Evaluation and Simulation of Wireless Communication and Tracking in Underground Mining Applications

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Date
2013-04-25
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Publisher
Virginia Tech
Abstract

In an underground coal mine, the measure of a communication system is the coverage area it can provide at a quality that ensures a miner can communicate with other miners in and out of the mine during normal and emergency operations.  The coverage area of a wireless mesh communication system can be calculated using the tool, COMMs, developed and discussed in this document.  This tool can also be used to explore emergency operations, or operations where the mesh infrastructure is degraded or destroyed.  Most often, the communication system is also capable of transmitting data from sensors including a set of sensors, such as Radio Frequency Identification readers, described as the tracking system.

An underground tracking system is described as a system that calculates a location in a useful coordinate when a tracked device is underground.  The tracked device is a representative of a miner, group of miners or equipment, depending on state law and the mine's deployment.  The actual location of the miner or equipment being tracked is the Ground Truth Position (GTP) and the tracking system's representation in the same coordinate system at the same time is the Tracking System Position (TSP).  In an excellent tracking system the actual location, GTP, and TSP will be very close to each other.  This work also develops a set of calculated metrics that describe tracking system performance.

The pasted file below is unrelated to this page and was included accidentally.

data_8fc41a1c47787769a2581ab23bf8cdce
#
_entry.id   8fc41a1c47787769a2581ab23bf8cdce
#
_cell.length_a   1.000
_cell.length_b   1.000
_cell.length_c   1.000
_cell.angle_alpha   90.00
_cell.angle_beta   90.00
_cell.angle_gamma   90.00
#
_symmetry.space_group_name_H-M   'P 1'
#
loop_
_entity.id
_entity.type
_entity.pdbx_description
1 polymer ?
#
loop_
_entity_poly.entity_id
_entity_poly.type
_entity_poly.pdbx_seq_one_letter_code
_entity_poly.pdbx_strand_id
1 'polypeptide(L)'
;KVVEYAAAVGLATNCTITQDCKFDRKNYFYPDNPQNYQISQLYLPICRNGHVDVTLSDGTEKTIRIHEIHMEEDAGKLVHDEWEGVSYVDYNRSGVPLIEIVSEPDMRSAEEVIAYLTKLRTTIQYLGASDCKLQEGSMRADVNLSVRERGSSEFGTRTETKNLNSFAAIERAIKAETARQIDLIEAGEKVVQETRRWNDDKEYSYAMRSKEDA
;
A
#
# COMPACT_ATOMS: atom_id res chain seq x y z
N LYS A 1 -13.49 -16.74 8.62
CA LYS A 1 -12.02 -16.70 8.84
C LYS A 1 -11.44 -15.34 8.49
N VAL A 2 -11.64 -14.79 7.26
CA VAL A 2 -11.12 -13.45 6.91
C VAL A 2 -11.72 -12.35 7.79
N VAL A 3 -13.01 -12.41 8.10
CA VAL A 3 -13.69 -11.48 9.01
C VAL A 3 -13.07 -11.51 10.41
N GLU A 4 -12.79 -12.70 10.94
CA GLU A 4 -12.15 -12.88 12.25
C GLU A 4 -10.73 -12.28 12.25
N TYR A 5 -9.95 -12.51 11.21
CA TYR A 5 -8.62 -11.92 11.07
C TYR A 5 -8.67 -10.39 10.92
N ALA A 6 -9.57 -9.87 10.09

The Tracking Coverage Area metric refers to the area within the mine that the tracking system either actively measures a tracked device's location or infers it based on the spatial limitations of the mine and information other than active measurements. Average Accuracy is the arithmetic mean of a set of distances from the TSP to the GTP associated with a tracking system. The Average Cluster Radius metric is the average distance a set of TSPs are from their center point, which is determined by the average location of a TSP relative to the GTP.  A 90% Confidence Distance is the distance from a tracked device's actual location (i.e., GTP) that is greater than 90% of the collected distance from GTP to TSP magnitudes ("90th percentile").

Regulatory guidelines in the United States currently define different tracking qualities at locations in the mine.  These can be classified in location categories of Working Face, Strategic Areas, and Escapeways and Travel-ways.

All direct paths via escapeway or travel-way from the mine portal to the working face should be simplified into a one-dimensional path that is subdivided by the three regulatory categories.  Each of these subdivisions should be described using the metrics defined above.

These metrics can be predicted using COMMs for a tracking system that is utilizing an underground wireless mesh system that uses Received Signal Strength Indicators (RSSI) to calculate the TSP.  Because the tracking system's algorithm to convert RSSI into a TSP is proprietary to the manufacturer, in order to develop predictions the engineer must collaborate with the manufacturer.  In this document, the predictions and calculations were obtained in conjunction with the manufacturer and proved to be accurate describing the tracking system that was designed and tested.

Description
Keywords
mine design, wireless communication, wireless tracking, computer simulation, regulations
Citation